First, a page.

• /var/log/kern.log – keeps all kernel events, errors and warning logs, useful in troubleshooting custom kernels.
  • /var/log/apache and /var/log/nginx – If you are running a webserver with Apache2 and Nginx respively, logs are stored in these directories.

Analyzing Linux Web Server Logs with GoAccess

It is not just enough to know where logs are located. The importance of logs is to help system admins understand what is happening on a Linux system and troubleshoot where needed. They should therefore to able to view and analyze the logs are draw useful information. In this guide we are going to study a tool called GoAccess that is very helpful in analyzing system logs.

What is GoAccess and Why use it?

GoAccess is an open source web log analyzer. It is real time and provides an interactive viewer on the terminal. It quickly analyzes and provides valuable HTTP statistics.

It was designed to be a fast terminal-based analyzer whose main idea is to rapidly and in real time view and analyze web statistics without having to use your browser. Apart from the terminal output, GoAccess has the ability to generate complete, self-contained, real-time log reports in html, json and csv.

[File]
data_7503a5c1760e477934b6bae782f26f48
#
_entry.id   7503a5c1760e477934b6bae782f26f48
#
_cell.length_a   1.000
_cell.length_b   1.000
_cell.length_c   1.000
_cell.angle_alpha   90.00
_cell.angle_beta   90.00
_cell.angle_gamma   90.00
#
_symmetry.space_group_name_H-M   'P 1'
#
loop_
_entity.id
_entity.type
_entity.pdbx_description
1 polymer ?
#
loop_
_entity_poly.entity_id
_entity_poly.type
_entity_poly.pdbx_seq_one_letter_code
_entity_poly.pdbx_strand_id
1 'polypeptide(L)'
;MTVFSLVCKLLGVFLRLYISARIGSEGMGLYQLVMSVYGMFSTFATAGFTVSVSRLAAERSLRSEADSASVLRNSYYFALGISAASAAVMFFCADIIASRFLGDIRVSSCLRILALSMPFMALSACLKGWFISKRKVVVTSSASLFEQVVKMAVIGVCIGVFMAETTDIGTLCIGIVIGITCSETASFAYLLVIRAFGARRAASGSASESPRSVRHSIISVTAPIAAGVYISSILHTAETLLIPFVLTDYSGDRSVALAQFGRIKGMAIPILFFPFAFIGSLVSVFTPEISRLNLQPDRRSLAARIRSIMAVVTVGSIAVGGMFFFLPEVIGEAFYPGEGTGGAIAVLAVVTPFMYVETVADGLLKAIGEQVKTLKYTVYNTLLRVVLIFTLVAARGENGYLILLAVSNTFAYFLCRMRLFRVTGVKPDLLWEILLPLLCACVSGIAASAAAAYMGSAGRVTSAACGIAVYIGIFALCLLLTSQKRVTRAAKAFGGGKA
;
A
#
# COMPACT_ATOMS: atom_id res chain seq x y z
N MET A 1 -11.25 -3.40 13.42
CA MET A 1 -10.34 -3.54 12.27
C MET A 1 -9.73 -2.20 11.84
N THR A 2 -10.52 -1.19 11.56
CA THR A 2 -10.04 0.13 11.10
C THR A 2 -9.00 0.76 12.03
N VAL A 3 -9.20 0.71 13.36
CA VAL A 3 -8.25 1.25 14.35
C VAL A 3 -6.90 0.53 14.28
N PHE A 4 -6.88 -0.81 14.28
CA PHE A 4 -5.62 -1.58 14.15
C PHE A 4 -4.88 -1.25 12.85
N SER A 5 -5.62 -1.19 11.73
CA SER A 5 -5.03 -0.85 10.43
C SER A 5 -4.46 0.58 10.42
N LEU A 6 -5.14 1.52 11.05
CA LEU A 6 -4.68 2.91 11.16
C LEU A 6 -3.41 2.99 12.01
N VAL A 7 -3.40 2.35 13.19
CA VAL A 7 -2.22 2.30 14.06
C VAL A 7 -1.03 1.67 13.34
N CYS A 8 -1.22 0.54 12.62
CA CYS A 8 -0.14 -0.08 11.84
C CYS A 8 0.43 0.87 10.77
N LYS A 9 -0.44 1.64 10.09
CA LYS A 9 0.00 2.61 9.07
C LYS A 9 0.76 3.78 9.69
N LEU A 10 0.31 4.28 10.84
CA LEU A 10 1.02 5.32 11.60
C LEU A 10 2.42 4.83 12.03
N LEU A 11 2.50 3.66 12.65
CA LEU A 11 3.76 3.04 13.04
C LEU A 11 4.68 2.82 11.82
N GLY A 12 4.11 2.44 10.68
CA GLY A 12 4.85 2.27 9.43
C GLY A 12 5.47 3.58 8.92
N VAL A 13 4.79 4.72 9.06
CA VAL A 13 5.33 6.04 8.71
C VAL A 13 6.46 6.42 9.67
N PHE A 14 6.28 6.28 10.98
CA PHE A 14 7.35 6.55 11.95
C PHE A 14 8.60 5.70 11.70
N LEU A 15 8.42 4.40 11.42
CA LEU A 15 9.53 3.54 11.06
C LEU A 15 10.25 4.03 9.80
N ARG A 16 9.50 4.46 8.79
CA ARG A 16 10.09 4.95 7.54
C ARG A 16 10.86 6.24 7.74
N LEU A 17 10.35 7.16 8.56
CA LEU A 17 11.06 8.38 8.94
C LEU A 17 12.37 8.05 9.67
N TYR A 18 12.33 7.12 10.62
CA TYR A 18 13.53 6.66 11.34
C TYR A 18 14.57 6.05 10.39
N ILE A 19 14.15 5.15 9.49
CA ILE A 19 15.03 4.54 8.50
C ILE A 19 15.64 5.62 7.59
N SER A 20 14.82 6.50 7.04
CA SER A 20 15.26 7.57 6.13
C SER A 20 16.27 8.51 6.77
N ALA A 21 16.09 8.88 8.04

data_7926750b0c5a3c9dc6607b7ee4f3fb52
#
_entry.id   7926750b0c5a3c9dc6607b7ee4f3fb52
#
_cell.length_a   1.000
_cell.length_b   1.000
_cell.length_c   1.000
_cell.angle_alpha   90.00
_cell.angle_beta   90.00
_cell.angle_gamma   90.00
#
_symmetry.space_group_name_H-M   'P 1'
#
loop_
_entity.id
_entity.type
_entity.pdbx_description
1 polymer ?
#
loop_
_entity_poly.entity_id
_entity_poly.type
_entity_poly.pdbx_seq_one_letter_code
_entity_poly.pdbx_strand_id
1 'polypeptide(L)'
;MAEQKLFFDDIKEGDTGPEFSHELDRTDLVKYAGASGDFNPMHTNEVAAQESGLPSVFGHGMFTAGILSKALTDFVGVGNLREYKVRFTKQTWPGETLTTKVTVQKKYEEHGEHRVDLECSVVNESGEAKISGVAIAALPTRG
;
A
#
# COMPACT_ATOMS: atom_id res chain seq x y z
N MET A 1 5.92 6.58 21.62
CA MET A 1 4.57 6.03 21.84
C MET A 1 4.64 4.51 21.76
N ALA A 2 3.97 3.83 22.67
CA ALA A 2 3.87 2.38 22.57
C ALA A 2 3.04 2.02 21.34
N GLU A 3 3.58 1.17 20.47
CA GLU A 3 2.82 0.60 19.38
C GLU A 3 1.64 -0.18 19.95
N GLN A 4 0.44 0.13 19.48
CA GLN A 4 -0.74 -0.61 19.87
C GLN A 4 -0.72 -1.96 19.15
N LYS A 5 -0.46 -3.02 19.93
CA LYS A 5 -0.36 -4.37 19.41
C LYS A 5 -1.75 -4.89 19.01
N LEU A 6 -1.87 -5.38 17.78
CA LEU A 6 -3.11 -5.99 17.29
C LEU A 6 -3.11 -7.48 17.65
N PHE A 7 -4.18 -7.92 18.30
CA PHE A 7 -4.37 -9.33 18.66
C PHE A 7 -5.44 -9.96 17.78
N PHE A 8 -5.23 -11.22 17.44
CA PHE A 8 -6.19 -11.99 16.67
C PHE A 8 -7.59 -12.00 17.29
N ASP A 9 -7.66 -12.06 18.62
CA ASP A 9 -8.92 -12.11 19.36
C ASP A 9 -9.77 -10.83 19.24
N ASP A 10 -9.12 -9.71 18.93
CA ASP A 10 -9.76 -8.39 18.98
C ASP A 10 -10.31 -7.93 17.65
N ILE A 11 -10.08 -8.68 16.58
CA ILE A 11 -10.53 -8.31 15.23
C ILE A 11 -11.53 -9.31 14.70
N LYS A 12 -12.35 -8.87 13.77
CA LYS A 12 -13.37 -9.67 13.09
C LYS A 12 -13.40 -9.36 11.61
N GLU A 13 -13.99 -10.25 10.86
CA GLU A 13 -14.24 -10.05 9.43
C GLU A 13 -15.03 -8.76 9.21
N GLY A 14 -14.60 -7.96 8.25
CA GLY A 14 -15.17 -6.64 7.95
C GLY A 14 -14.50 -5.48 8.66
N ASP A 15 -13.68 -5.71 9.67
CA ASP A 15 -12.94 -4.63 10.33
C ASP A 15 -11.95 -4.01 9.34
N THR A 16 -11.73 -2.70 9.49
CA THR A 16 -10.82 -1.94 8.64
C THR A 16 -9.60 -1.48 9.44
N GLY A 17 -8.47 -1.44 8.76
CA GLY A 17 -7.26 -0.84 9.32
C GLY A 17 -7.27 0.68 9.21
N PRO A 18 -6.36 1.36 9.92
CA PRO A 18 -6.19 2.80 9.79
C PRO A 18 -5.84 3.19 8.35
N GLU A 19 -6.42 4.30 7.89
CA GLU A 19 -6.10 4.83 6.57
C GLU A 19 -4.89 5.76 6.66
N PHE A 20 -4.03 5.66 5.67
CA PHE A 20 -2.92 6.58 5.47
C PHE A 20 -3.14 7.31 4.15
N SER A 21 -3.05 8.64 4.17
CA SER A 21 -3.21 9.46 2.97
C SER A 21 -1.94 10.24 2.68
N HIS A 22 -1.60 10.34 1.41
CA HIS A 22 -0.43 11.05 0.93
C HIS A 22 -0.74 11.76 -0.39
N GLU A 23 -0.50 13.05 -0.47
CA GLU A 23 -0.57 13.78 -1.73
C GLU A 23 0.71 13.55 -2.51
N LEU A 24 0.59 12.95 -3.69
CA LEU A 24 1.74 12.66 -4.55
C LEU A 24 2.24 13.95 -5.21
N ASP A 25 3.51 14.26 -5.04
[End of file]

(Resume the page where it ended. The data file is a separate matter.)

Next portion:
Features of GoAccess

Some of the most interesting features of GoAccess include:

  • Completely real-time – All metrics are updated every 200ms on the terminal output and every 1s on html output.
  • It requires very minimal configuration. You can run it against your access log, letting GoAccess parse access log and output stats.
  • It tracks application response time which is quite useful if identifying pages slowing down your site.
  • Supports nearly all web log formats – It allows any custom log format string and the preferred ones include apache, nginx, Amazon S3, Elastic Load Balancing and CloudFront among others.
  • Incremental log processing – GoAccess is capable of processing logs incrementally using on-disk persistance option.
  • One dependency – GoAccess is written in C and it requires only ncurses installed.
  • Metrics per Virtual Host – If you have more than one Virtual Host, GoAccess displays which host is consuming most web server resources.